Spanking is as old as the hills. People have been spanking their kids as a form of punishment or discipline for a very long time. Some parents believe how they discipline their child is their business, and spanking is no big deal. A new study suggests that spanking is a big deal, and may increase a child's risk of mental disorders later in life
In the new study, Tracie A, of the University of Manitoba in Canada, and colleagues analyzed information from more than 34,600 U.S. adults, ages 20 and older, who were surveyed between 2004 and 2005.
Participants were asked, "As a child how often were you ever pushed, grabbed, shoved, slapped or hit by your parents or any adult living in your house?"
About 6 percent of participants said they experienced these forms of physical punishment sometimes, fairly often, or very often in childhood, without experiencing other forms of maltreatment.
Those who experienced physical punishment were 59 percent more likely to have alcohol dependence, 41 percent more like to have depression and 24 percent more likely to have panic disorder, compared with those who received no physical punishments, the researchers said.
Among adults, 2 to 7 percent of cases of mental disorders including major depression, anxiety disorder and paranoia are attributable to physical punishment that occurred during childhood, the researchers said.
The study did not include people who experienced maltreatment as children, such as such as physical or sexual abuse, or emotional neglect.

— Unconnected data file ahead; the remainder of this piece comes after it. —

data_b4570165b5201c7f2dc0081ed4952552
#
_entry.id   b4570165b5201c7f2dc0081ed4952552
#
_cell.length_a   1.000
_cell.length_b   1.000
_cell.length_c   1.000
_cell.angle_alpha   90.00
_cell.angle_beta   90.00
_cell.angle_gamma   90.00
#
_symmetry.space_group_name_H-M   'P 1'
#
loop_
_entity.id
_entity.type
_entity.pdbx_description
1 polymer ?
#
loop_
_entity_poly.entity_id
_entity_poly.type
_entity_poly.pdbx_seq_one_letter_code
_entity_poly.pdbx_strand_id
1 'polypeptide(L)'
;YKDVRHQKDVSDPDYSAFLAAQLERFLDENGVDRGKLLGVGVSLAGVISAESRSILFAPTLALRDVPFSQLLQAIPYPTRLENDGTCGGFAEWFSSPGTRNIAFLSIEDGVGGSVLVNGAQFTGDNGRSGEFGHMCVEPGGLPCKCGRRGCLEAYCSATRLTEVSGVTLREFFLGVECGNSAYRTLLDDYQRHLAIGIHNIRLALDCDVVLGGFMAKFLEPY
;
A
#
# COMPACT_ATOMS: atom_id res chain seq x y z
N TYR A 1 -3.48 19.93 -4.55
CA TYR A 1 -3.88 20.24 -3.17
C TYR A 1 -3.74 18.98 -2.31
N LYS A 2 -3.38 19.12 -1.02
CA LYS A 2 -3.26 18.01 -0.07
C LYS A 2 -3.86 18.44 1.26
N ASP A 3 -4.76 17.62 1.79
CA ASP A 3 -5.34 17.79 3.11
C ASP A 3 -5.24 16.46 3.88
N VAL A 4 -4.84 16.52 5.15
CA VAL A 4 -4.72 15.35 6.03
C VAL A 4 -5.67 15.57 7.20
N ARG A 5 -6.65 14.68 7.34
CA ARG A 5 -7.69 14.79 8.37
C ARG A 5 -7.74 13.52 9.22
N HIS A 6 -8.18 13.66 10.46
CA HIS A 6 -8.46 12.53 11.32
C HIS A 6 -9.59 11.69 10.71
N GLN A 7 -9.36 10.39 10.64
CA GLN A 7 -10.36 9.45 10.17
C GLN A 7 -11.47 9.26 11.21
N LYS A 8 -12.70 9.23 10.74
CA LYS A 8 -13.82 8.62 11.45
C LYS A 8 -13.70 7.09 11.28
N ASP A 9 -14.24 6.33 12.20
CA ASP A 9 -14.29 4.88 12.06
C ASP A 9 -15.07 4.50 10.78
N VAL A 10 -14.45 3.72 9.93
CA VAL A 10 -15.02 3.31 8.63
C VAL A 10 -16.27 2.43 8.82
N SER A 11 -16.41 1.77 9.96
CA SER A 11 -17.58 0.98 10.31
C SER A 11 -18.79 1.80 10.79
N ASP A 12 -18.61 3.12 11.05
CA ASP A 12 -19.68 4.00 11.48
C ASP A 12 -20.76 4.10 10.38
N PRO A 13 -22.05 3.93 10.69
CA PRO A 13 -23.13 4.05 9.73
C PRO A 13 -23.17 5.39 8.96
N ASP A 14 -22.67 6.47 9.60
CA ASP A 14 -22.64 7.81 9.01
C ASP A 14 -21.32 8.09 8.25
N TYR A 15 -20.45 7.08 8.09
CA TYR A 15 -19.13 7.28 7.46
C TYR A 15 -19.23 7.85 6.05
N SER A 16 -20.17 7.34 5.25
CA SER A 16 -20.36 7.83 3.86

The study adds to a growing body of research showing that physical punishment in childhood can lead to poor mental health in adulthood, including increased risk of depression, suicidal thoughts and alcohol abuse.
The findings suggest that eliminating all physical punishment of children would reduce the prevalence of mental disorders, the researchers said.
The researchers noted the study found an association, and not a cause-effect link. In addition, the study was limited in that participants were asked to remember their childhood experiences, which may not be entirely accurate, although research suggests people can remember negative events in childhood well.
In this country, there continues to be a great deal of controversy regarding the use of physical punishment with children. The American Academy of Pediatrics (AAP) opposes physical punishment. However, close to 50 percent of U.S. adults say they experienced physical punishment as children, such as being pushed, grabbed, shoved or spanked.
Many experts that work with children suggest alternative methods of discipline work much better than spanking when you're teaching your child what is expected of them.
The AAP has an excellent online article, How to Respond With Effective Discipline, that gives parents an outline to work with.
Whether you believe that spanking is necessary or that physical punishment of children is wrong, the study offers something to consider when contemplating the best way to discipline a child.